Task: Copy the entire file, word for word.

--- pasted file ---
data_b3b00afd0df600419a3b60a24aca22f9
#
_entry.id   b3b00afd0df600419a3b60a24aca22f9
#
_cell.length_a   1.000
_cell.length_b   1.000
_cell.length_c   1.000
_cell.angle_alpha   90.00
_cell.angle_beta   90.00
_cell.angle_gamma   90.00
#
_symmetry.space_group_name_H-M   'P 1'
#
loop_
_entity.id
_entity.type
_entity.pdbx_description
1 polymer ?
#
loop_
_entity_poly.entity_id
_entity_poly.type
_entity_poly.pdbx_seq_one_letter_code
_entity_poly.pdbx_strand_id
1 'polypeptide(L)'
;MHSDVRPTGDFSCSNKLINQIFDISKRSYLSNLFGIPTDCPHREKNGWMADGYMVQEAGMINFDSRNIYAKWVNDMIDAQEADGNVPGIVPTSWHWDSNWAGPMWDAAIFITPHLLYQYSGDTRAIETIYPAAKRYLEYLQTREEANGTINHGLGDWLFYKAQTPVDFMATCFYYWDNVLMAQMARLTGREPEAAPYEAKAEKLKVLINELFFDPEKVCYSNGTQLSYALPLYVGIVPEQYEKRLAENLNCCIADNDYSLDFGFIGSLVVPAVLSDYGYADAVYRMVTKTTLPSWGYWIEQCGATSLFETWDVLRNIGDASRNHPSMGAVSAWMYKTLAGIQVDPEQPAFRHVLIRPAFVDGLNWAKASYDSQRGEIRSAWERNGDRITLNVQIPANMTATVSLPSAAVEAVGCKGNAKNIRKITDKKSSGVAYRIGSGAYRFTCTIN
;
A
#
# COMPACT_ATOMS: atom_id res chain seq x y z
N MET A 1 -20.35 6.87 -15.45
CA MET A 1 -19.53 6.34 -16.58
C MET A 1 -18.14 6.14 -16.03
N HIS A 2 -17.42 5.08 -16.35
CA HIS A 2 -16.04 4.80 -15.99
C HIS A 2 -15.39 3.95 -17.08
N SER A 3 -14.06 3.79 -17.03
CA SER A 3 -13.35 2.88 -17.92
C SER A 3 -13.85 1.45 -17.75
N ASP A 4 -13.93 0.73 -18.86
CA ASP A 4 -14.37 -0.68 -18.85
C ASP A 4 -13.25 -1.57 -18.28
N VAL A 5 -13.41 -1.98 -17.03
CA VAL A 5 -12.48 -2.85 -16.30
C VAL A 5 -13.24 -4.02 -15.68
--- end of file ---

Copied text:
data_b3b00afd0df600419a3b60a24aca22f9
#
_entry.id   b3b00afd0df600419a3b60a24aca22f9
#
_cell.length_a   1.000
_cell.length_b   1.000
_cell.length_c   1.000
_cell.angle_alpha   90.00
_cell.angle_beta   90.00
_cell.angle_gamma   90.00
#
_symmetry.space_group_name_H-M   'P 1'
#
loop_
_entity.id
_entity.type
_entity.pdbx_description
1 polymer ?
#
loop_
_entity_poly.entity_id
_entity_poly.type
_entity_poly.pdbx_seq_one_letter_code
_entity_poly.pdbx_strand_id
1 'polypeptide(L)'
;MHSDVRPTGDFSCSNKLINQIFDISKRSYLSNLFGIPTDCPHREKNGWMADGYMVQEAGMINFDSRNIYAKWVNDMIDAQEADGNVPGIVPTSWHWDSNWAGPMWDAAIFITPHLLYQYSGDTRAIETIYPAAKRYLEYLQTREEANGTINHGLGDWLFYKAQTPVDFMATCFYYWDNVLMAQMARLTGREPEAAPYEAKAEKLKVLINELFFDPEKVCYSNGTQLSYALPLYVGIVPEQYEKRLAENLNCCIADNDYSLDFGFIGSLVVPAVLSDYGYADAVYRMVTKTTLPSWGYWIEQCGATSLFETWDVLRNIGDASRNHPSMGAVSAWMYKTLAGIQVDPEQPAFRHVLIRPAFVDGLNWAKASYDSQRGEIRSAWERNGDRITLNVQIPANMTATVSLPSAAVEAVGCKGNAKNIRKITDKKSSGVAYRIGSGAYRFTCTIN
;
A
#
# COMPACT_ATOMS: atom_id res chain seq x y z
N MET A 1 -20.35 6.87 -15.45
CA MET A 1 -19.53 6.34 -16.58
C MET A 1 -18.14 6.14 -16.03
N HIS A 2 -17.42 5.08 -16.35
CA HIS A 2 -16.04 4.80 -15.99
C HIS A 2 -15.39 3.95 -17.08
N SER A 3 -14.06 3.79 -17.03
CA SER A 3 -13.35 2.88 -17.92
C SER A 3 -13.85 1.45 -17.75
N ASP A 4 -13.93 0.73 -18.86
CA ASP A 4 -14.37 -0.68 -18.85
C ASP A 4 -13.25 -1.57 -18.28
N VAL A 5 -13.41 -1.98 -17.03
CA VAL A 5 -12.48 -2.85 -16.30
C VAL A 5 -13.24 -4.02 -15.68